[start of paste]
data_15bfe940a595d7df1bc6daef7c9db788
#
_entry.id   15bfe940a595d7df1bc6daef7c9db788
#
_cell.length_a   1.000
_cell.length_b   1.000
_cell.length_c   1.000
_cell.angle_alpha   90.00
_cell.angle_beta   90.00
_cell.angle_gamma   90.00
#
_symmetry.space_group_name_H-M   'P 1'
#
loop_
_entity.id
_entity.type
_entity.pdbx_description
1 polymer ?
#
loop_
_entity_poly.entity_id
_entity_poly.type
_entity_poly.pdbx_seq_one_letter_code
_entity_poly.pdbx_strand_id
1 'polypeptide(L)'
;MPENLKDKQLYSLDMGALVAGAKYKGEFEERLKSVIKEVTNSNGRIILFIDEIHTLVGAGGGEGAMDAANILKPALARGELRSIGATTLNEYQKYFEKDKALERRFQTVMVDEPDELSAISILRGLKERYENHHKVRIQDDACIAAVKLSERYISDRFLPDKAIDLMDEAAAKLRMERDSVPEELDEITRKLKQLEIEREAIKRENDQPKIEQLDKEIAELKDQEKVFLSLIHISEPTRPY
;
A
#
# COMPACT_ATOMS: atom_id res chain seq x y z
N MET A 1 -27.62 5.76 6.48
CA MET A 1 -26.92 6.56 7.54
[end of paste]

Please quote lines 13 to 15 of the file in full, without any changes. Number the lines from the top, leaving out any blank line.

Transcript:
#
loop_
_entity.id